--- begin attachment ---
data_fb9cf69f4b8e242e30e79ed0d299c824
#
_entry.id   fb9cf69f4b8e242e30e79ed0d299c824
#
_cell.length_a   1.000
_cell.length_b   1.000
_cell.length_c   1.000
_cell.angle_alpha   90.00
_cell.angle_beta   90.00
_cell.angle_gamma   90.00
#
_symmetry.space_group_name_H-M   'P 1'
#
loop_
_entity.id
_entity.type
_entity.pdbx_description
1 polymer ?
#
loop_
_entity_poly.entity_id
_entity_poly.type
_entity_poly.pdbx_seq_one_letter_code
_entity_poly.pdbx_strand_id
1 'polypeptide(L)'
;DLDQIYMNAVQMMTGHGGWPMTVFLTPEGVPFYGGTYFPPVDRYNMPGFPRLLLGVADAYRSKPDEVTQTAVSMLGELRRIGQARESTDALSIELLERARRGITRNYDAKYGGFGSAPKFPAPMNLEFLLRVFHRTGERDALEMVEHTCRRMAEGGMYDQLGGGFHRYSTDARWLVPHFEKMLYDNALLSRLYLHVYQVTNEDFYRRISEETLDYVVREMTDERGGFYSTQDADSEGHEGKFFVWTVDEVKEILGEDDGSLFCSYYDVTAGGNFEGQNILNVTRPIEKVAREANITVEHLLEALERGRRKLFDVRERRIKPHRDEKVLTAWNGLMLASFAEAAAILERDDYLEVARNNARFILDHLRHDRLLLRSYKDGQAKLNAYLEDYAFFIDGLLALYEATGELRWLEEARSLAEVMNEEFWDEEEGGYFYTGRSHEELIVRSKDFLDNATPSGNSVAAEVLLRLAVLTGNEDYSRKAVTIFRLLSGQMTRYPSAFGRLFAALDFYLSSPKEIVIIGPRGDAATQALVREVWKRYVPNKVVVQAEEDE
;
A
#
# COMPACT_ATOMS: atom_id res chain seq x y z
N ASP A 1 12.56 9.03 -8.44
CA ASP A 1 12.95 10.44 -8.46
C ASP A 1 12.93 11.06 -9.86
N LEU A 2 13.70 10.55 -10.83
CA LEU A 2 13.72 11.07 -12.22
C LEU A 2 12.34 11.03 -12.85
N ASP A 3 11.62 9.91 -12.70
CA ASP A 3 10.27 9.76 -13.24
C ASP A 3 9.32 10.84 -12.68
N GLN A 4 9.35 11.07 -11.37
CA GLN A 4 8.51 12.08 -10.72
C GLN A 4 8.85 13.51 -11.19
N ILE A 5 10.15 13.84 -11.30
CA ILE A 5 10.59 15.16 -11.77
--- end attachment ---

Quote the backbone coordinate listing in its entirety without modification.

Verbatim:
data_fb9cf69f4b8e242e30e79ed0d299c824
#
_entry.id   fb9cf69f4b8e242e30e79ed0d299c824
#
_cell.length_a   1.000
_cell.length_b   1.000
_cell.length_c   1.000
_cell.angle_alpha   90.00
_cell.angle_beta   90.00
_cell.angle_gamma   90.00
#
_symmetry.space_group_name_H-M   'P 1'
#
loop_
_entity.id
_entity.type
_entity.pdbx_description
1 polymer ?
#
loop_
_entity_poly.entity_id
_entity_poly.type
_entity_poly.pdbx_seq_one_letter_code
_entity_poly.pdbx_strand_id
1 'polypeptide(L)'
;DLDQIYMNAVQMMTGHGGWPMTVFLTPEGVPFYGGTYFPPVDRYNMPGFPRLLLGVADAYRSKPDEVTQTAVSMLGELRRIGQARESTDALSIELLERARRGITRNYDAKYGGFGSAPKFPAPMNLEFLLRVFHRTGERDALEMVEHTCRRMAEGGMYDQLGGGFHRYSTDARWLVPHFEKMLYDNALLSRLYLHVYQVTNEDFYRRISEETLDYVVREMTDERGGFYSTQDADSEGHEGKFFVWTVDEVKEILGEDDGSLFCSYYDVTAGGNFEGQNILNVTRPIEKVAREANITVEHLLEALERGRRKLFDVRERRIKPHRDEKVLTAWNGLMLASFAEAAAILERDDYLEVARNNARFILDHLRHDRLLLRSYKDGQAKLNAYLEDYAFFIDGLLALYEATGELRWLEEARSLAEVMNEEFWDEEEGGYFYTGRSHEELIVRSKDFLDNATPSGNSVAAEVLLRLAVLTGNEDYSRKAVTIFRLLSGQMTRYPSAFGRLFAALDFYLSSPKEIVIIGPRGDAATQALVREVWKRYVPNKVVVQAEEDE
;
A
#
# COMPACT_ATOMS: atom_id res chain seq x y z
N ASP A 1 12.56 9.03 -8.44
CA ASP A 1 12.95 10.44 -8.46
C ASP A 1 12.93 11.06 -9.86
N LEU A 2 13.70 10.55 -10.83
CA LEU A 2 13.72 11.07 -12.22
C LEU A 2 12.34 11.03 -12.85
N ASP A 3 11.62 9.91 -12.70
CA ASP A 3 10.27 9.76 -13.24
C ASP A 3 9.32 10.84 -12.68
N GLN A 4 9.35 11.07 -11.37
CA GLN A 4 8.51 12.08 -10.72
C GLN A 4 8.85 13.51 -11.19
N ILE A 5 10.15 13.84 -11.30
CA ILE A 5 10.59 15.16 -11.77